The solution involved rolling out “queue-busting” technology, i.e. handheld product-scanning devices with dedicated apps, enabling sales staff to help customers throughout the in-store experience, from browsing and selecting, thanks to a sound knowledge of their purchasing habits, right through to payment, which is carried out quickly and easily via the store staffer’s device, without having to go to the till. The advantages of queue-busting systems are numerous, but don’t depend on the hardware alone: according to Arnaud Affergan, a good tool is nothing without a well-thought out process:
“As all our installations depend on our clients’ specific needs and context, we always study the shop’s organisation: its architecture, staff, needs, sales concepts. This is because, once they’re incorporated into the business, some tools radically change the way you work, sometimes requiring physically reorganising the workplace and reassigning tasks.”
Instead of the old paper forms to sign off on deliveries, staff now use a handheld device which contains all the stock and customer data. This is an example of innovation that totally restructures a company’s logistics and requires support and assistance from the outset.
Organisation is key: digital takes care of the rest
A successful digital maker has to be involved from A to Z. As Arnaud Affergan explains:
“When implementing equipment, the main obstacle is not a technical one (with twelve years’ recognised, award-winning experience, our service can ensure that faulty equipment is replaced in less than 24 hours anywhere in Europe). It’s more in terms of change management that we need to focus our efforts, by conducting an audit prior to rolling out any solution. Understanding people’s needs, seeing the way their work, the advice they are given from the outset of a project: all these things determine what kind of solution we eventually implement.”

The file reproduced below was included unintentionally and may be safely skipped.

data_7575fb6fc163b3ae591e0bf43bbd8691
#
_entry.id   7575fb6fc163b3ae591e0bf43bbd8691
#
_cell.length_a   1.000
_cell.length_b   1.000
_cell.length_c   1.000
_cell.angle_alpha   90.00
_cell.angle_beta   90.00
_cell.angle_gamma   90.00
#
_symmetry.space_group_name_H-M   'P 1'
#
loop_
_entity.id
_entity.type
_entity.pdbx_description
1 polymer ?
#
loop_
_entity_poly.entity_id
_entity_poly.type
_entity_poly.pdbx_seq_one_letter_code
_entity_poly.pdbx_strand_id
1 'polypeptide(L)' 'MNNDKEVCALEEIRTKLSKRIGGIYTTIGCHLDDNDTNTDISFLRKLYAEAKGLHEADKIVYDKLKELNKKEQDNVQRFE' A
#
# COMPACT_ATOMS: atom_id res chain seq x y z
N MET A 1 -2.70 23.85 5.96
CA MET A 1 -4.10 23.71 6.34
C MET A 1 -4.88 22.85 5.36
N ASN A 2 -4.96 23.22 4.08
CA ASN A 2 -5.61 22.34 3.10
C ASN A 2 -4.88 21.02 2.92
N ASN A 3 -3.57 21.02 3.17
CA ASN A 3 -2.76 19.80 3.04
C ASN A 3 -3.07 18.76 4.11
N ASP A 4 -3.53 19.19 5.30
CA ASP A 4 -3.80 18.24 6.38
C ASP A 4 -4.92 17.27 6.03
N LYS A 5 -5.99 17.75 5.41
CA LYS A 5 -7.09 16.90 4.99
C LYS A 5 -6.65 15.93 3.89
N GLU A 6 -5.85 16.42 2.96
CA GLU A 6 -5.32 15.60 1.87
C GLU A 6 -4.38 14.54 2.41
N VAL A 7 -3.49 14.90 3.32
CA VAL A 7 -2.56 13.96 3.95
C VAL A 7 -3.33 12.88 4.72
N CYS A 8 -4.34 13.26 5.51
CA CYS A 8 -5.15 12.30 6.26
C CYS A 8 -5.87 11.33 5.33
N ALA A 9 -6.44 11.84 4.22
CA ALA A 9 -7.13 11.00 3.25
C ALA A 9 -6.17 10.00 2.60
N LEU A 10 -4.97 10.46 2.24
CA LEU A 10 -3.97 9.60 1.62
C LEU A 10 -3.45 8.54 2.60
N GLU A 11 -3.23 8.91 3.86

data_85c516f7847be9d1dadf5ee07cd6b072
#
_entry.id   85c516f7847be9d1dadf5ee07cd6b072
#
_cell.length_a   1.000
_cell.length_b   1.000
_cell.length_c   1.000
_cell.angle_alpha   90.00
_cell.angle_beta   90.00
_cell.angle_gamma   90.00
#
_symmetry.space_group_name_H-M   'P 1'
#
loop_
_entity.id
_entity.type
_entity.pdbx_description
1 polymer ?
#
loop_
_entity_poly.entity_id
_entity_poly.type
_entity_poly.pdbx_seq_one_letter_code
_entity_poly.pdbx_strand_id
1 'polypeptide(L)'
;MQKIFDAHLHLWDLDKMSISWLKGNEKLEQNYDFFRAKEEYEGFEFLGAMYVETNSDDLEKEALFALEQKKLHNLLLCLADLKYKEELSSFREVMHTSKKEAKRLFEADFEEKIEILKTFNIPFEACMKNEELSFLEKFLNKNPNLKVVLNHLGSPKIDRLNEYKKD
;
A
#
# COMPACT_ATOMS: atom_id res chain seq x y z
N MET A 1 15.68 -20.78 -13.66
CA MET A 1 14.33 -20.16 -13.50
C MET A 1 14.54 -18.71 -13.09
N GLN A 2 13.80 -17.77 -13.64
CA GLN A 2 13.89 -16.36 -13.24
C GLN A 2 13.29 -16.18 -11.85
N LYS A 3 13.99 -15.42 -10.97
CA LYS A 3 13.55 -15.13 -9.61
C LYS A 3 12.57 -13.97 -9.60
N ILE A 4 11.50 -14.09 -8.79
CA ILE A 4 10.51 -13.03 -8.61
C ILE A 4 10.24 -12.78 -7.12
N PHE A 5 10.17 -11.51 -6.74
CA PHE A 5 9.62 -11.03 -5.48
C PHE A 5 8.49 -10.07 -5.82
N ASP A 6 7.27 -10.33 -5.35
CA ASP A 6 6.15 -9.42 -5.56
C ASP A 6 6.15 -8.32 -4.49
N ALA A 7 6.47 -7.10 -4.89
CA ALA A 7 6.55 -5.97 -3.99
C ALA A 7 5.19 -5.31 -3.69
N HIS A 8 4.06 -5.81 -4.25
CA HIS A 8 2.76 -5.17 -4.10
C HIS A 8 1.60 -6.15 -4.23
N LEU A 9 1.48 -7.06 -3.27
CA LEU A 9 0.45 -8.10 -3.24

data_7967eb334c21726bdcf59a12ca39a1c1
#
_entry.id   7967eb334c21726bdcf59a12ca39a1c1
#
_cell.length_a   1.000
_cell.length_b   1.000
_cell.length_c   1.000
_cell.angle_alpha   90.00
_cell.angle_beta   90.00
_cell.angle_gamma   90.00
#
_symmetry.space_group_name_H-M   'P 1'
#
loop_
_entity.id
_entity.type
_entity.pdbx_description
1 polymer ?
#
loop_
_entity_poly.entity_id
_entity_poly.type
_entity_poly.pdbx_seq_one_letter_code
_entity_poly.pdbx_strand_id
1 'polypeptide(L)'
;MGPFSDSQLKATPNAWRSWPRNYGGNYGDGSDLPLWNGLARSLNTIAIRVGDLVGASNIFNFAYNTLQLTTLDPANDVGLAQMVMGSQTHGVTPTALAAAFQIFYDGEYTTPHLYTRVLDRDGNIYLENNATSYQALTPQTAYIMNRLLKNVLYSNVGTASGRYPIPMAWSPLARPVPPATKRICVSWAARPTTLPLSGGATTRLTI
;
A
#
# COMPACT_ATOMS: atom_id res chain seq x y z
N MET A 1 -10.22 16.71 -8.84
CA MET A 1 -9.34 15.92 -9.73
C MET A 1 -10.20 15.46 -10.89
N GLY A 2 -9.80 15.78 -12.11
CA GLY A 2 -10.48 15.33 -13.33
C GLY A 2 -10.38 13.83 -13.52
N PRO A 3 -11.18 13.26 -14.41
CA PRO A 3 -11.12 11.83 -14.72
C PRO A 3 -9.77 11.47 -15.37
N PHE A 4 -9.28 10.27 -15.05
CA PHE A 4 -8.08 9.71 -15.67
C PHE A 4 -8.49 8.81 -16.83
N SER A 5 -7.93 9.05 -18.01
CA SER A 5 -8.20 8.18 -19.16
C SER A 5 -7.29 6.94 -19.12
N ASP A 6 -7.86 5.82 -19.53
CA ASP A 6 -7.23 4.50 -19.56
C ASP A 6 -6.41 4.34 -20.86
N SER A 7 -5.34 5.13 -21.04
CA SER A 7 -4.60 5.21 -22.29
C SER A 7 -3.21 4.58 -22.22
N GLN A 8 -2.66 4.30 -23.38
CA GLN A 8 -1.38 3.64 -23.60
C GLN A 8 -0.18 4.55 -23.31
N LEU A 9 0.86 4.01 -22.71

Digital technology can be a performance driver, but it’s vital to know which device is best suited to your particular business needs: setting up a giant 3D screen on a building site, for example, may not be the best solution.
“A big part of our job involves determining what the right device is,” says Arnaud Affergan. “For example, for the construction industry, we recommend more rugged devices for foremen, with longer battery life and sturdier displays.
In a shop, however, we’d choose smaller equipment: a store staffer can’t be holding cumbersome equipment when folding clothes. The range of sizes, degrees of ruggedness, operating systems and accessories is such that we can really find the ideal equipment to suit any industry.”
And having tools that are tailored to their working practices means staff’s working conditions are improved: high-quality services in order to better understand and serve customers, real-time stock management systems to ensure enhanced performance, access to sales records anytime, anywhere, etc.
All in all, a successful digital strategy ensures that everyone in the company shares the same beliefs and goals: mobility, efficiency, self-sufficiency and well-being. Digital for All, Now!